We identified a number of factors which modified the MMR effect. Overall, the modest differences in MMR effect and the lack of consistency across our different asthma outcomes limit the interpretability of these results. Asthma consists of a number of phenotypes, each with a highly complex genetic and environmental etiology, which we believe these results reflect.

Among children with no receipt of infant vaccines, a number of anti-asthma medication rate ratios were significantly increased. An explanation is that children with no infant vaccinations and no MMR vaccination are a highly selected group whose parents generally avoid medication. In contrast, children receiving no infant vaccines but at least 1 MMR vaccine are a group of children whose parents are less likely to be antivaccine and consequently less likely to be antimedication, hence the increased rate ratio. This is supported by the lack of a similar effect for hospitalizations, where no significant differences were found (see results for infant vaccine compliance in Table 1 ).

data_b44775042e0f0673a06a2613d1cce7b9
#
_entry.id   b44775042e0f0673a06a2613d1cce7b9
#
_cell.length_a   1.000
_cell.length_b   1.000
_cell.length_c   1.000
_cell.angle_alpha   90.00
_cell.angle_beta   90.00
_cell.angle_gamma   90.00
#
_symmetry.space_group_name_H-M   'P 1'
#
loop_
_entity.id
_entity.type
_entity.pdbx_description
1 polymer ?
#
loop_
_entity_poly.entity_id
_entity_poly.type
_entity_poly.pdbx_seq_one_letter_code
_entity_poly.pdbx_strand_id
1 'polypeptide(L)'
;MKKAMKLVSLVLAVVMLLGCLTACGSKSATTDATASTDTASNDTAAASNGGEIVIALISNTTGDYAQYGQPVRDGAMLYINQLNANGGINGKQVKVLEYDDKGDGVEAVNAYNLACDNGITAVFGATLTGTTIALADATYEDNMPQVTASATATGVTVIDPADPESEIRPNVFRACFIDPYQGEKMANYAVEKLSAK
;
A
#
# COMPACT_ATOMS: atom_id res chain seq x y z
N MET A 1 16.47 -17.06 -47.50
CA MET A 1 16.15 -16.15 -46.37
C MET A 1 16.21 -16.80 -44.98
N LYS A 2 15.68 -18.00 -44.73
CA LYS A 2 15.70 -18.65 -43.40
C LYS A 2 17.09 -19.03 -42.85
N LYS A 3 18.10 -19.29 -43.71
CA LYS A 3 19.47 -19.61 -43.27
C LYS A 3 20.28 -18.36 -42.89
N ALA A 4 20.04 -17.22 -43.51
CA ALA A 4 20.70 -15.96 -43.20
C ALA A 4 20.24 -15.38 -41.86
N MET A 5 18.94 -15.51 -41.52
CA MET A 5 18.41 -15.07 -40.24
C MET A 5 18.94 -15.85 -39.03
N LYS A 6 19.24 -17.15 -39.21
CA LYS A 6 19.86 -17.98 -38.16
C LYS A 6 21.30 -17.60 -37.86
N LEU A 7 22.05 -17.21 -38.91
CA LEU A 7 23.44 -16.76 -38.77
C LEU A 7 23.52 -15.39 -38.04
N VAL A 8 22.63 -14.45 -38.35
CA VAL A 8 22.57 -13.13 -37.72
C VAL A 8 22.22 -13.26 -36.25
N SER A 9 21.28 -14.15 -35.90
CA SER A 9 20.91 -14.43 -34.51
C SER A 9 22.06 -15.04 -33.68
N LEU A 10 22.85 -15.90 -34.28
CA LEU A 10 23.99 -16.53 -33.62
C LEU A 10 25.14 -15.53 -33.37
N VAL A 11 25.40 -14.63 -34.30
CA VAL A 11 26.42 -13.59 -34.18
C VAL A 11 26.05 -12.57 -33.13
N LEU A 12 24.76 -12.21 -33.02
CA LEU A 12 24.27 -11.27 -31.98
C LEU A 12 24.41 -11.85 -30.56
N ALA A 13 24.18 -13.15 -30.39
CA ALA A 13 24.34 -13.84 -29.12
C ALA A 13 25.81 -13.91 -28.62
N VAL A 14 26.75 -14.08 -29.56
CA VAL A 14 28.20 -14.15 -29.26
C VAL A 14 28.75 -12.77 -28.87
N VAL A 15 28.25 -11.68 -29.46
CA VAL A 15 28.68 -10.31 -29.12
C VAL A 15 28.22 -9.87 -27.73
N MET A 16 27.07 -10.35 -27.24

The strength of our study is the use of a nationwide cohort with prospective and independent ascertainment of exposure and outcomes, reducing the concern over selection and recall bias that is commonly found in other vaccine safety studies. Our results do not support the hypothesis of an adverse effect of MMR vaccination on asthma-like disease. Rather, they support the hypothesis that MMR vaccination is associated with a reduced risk of asthma-like disease in young children.